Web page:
Besieged by a rapidly expanding advertising boycott, Facebook on Monday outlined additional measures designed to protect brands on its platform.
With the help of the Media Rating Council (MRC), Facebook will evaluate its partner and content monetization policies and the brand-safety controls it makes available to advertisers -- although the audit likely won't emerge for at least six months.
Among the provisions of the MRC’s standard are enforcement requirements to be followed when content is determined to violate the “floor” for brand safety. Below this floor, which is defined by the 4As, such content should not be monetized for advertising at all.
“The point of the audit is to evaluate the effectiveness of Facebook’s methods for ensuring that advertisers are protected across Facebook’s platforms against having their ads placed in proximity to content they deem inappropriate. And, that these methods comply with our industry minimum standards for brand-safety practices,” George Ivie, CEO-executive director of the The MRC, said on Monday.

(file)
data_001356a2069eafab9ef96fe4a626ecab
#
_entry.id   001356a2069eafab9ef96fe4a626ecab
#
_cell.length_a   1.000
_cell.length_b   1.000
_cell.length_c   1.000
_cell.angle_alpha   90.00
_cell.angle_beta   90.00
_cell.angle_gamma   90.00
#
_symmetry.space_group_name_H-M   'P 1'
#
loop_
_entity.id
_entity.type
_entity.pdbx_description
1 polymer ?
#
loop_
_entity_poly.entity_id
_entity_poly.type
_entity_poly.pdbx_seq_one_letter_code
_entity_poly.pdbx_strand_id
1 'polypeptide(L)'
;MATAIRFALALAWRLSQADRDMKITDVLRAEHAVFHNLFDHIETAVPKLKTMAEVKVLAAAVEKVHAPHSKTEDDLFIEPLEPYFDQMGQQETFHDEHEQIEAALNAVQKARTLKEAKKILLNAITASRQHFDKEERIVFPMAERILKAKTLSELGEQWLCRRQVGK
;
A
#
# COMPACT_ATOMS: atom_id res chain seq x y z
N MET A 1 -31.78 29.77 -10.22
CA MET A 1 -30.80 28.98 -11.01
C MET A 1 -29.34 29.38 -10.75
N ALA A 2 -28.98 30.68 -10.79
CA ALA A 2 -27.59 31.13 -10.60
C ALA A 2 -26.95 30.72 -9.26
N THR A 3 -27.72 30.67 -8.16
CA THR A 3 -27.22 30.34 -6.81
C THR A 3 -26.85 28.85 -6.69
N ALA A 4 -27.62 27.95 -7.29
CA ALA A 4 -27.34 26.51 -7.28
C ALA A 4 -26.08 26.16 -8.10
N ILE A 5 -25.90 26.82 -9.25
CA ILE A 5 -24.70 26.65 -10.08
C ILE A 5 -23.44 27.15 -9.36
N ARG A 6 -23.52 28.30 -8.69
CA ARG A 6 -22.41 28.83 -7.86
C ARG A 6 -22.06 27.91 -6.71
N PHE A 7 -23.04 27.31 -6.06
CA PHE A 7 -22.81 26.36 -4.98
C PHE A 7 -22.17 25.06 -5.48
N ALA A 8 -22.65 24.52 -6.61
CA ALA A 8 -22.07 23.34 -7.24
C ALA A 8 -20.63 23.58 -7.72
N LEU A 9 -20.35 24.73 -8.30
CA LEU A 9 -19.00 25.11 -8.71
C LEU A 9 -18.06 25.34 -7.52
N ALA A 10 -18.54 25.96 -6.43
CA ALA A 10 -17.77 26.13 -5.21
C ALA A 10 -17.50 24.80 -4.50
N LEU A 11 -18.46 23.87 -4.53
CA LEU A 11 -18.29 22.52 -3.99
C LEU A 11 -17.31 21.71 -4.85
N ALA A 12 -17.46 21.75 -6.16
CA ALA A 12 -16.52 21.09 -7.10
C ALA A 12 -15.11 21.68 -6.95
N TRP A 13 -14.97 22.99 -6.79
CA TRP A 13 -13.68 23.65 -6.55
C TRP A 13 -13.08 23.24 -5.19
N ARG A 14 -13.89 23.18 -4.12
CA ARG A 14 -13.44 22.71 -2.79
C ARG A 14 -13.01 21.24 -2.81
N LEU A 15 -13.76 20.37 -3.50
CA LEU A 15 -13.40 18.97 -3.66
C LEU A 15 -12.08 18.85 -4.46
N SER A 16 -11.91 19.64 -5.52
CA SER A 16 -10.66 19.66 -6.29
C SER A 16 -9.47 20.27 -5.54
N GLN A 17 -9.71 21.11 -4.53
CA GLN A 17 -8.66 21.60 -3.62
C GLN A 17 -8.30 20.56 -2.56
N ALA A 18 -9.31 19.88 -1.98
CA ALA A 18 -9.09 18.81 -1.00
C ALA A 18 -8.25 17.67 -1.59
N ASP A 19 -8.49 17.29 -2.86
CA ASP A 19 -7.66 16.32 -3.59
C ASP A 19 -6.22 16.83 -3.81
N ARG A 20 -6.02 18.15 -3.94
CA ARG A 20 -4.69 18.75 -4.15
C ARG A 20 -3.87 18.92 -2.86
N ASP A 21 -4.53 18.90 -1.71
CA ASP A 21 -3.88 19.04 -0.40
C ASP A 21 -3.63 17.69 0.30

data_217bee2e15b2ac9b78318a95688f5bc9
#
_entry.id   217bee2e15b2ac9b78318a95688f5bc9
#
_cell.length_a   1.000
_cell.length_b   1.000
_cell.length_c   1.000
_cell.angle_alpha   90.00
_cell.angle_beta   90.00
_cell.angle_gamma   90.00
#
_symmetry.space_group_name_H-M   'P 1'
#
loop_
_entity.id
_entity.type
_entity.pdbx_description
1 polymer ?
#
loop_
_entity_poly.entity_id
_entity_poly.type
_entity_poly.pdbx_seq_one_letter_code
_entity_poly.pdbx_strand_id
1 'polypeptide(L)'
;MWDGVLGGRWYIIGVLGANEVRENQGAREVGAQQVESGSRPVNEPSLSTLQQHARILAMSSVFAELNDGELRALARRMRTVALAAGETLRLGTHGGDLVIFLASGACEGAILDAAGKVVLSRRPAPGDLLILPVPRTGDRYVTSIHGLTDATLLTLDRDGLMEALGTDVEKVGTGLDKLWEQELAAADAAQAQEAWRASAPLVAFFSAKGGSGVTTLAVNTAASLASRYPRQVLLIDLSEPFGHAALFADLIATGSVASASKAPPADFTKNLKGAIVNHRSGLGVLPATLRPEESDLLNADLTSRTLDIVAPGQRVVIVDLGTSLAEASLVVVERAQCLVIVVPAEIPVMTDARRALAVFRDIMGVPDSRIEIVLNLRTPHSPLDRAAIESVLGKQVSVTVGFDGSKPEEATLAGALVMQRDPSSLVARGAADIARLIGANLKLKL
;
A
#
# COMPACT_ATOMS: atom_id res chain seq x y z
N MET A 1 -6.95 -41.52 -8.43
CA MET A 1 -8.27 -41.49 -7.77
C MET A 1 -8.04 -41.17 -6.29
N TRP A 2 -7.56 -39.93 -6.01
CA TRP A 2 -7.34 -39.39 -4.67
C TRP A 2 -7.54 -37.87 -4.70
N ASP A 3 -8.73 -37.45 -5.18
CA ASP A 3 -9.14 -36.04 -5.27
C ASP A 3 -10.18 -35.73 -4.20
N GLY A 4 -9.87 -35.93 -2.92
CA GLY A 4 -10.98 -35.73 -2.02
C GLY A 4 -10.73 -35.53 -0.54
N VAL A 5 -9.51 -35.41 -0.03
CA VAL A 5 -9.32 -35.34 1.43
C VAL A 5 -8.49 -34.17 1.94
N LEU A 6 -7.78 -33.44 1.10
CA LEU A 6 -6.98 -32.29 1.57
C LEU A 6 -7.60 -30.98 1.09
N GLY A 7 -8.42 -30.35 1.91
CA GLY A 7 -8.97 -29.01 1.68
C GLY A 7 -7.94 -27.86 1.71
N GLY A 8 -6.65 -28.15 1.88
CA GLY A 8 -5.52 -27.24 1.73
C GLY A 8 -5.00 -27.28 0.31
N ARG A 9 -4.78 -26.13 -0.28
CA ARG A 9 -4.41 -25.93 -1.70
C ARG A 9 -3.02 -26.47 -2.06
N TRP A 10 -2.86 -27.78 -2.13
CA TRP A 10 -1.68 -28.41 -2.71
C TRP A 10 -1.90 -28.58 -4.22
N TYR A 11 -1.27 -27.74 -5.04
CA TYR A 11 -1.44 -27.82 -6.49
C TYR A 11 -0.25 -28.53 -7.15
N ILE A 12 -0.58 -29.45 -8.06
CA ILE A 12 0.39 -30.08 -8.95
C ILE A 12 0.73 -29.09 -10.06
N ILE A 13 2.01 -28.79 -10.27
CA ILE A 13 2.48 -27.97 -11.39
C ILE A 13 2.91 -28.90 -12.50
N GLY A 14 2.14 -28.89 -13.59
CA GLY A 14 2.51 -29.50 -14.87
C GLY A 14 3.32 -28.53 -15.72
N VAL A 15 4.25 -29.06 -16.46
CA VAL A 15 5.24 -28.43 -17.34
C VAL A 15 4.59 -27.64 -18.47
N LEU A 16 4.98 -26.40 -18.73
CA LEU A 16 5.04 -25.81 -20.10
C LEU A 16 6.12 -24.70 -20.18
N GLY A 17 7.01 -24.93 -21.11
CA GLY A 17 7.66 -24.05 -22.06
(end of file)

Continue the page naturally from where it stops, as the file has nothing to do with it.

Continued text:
Ivie said the MRC and Facebook had been in discussions for more than a year about auditing its brand-safety protocols.
The timeline for the audit is undetermined, in part, because the MRC and Facebook have yet to execute a formal agreement for the audit, Ivie said. “Our best estimate is approximately six months, maybe slightly longer,” he said.
The MRC issued industry standards for brand safety in 2018, which built upon prior work it did in creating standards for ad verification practices.
For Facebook, news of the audit comes amid a growing boycott by advertisers over what they consider to be its failure to curb President Trump and other messengers of hate.
As of Monday, the list of advertisers committed to temporarily suspending advertising in the U.S. on Facebook-owned properties included Microsoft, Starbucks, Diageo, Coca-Cola, Verizon, Unilever, Ford Motor Co., Honda America, The North Face, Ben & Jerry’s and Levi’s.
That’s despite Facebook's move last Friday to modify some of its content policies, including adding labeling posts from influential figures that violate its standard content policies.